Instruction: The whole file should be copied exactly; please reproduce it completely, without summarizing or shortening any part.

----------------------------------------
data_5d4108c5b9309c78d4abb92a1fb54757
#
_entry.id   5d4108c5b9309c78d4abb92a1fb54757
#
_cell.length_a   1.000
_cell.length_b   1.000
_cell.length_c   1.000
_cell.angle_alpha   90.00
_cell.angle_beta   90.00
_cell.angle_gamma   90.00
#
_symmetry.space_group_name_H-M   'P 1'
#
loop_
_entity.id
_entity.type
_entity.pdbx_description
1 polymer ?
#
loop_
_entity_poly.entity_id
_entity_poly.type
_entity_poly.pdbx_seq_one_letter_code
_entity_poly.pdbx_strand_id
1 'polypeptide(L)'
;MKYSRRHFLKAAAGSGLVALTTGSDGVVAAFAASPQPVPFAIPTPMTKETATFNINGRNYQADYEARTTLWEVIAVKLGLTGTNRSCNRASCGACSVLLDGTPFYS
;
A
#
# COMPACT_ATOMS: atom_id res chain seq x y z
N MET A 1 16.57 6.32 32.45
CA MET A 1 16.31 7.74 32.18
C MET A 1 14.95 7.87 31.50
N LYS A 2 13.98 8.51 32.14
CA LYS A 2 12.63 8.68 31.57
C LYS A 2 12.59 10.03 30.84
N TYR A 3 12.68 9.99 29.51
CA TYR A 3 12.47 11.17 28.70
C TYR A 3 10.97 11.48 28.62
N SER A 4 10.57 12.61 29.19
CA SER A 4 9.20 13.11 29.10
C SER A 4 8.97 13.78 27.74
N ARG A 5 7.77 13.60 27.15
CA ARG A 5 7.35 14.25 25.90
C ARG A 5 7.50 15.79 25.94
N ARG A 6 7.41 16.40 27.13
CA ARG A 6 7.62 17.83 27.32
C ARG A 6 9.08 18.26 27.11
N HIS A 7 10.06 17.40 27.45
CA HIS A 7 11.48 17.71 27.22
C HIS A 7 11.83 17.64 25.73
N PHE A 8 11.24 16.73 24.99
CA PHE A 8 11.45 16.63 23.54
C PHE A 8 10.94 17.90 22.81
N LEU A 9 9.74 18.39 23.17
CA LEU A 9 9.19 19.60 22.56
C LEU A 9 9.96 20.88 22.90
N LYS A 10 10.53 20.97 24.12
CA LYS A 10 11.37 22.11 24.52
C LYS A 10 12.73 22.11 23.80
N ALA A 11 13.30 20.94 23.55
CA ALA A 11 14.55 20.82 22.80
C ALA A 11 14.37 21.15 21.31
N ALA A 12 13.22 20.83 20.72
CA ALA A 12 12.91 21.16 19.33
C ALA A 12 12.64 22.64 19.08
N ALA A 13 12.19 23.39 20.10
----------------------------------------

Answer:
data_5d4108c5b9309c78d4abb92a1fb54757
#
_entry.id   5d4108c5b9309c78d4abb92a1fb54757
#
_cell.length_a   1.000
_cell.length_b   1.000
_cell.length_c   1.000
_cell.angle_alpha   90.00
_cell.angle_beta   90.00
_cell.angle_gamma   90.00
#
_symmetry.space_group_name_H-M   'P 1'
#
loop_
_entity.id
_entity.type
_entity.pdbx_description
1 polymer ?
#
loop_
_entity_poly.entity_id
_entity_poly.type
_entity_poly.pdbx_seq_one_letter_code
_entity_poly.pdbx_strand_id
1 'polypeptide(L)'
;MKYSRRHFLKAAAGSGLVALTTGSDGVVAAFAASPQPVPFAIPTPMTKETATFNINGRNYQADYEARTTLWEVIAVKLGLTGTNRSCNRASCGACSVLLDGTPFYS
;
A
#
# COMPACT_ATOMS: atom_id res chain seq x y z
N MET A 1 16.57 6.32 32.45
CA MET A 1 16.31 7.74 32.18
C MET A 1 14.95 7.87 31.50
N LYS A 2 13.98 8.51 32.14
CA LYS A 2 12.63 8.68 31.57
C LYS A 2 12.59 10.03 30.84
N TYR A 3 12.68 9.99 29.51
CA TYR A 3 12.47 11.17 28.70
C TYR A 3 10.97 11.48 28.62
N SER A 4 10.57 12.61 29.19
CA SER A 4 9.20 13.11 29.10
C SER A 4 8.97 13.78 27.74
N ARG A 5 7.77 13.60 27.15
CA ARG A 5 7.35 14.25 25.90
C ARG A 5 7.50 15.79 25.94
N ARG A 6 7.41 16.40 27.13
CA ARG A 6 7.62 17.83 27.32
C ARG A 6 9.08 18.26 27.11
N HIS A 7 10.06 17.40 27.45
CA HIS A 7 11.48 17.71 27.22
C HIS A 7 11.83 17.64 25.73
N PHE A 8 11.24 16.73 24.99
CA PHE A 8 11.45 16.63 23.54
C PHE A 8 10.94 17.90 22.81
N LEU A 9 9.74 18.39 23.17
CA LEU A 9 9.19 19.60 22.56
C LEU A 9 9.96 20.88 22.90
N LYS A 10 10.53 20.97 24.12
CA LYS A 10 11.37 22.11 24.52
C LYS A 10 12.73 22.11 23.80
N ALA A 11 13.30 20.94 23.55
CA ALA A 11 14.55 20.82 22.80
C ALA A 11 14.37 21.15 21.31
N ALA A 12 13.22 20.83 20.72
CA ALA A 12 12.91 21.16 19.33
C ALA A 12 12.64 22.64 19.08
N ALA A 13 12.19 23.39 20.10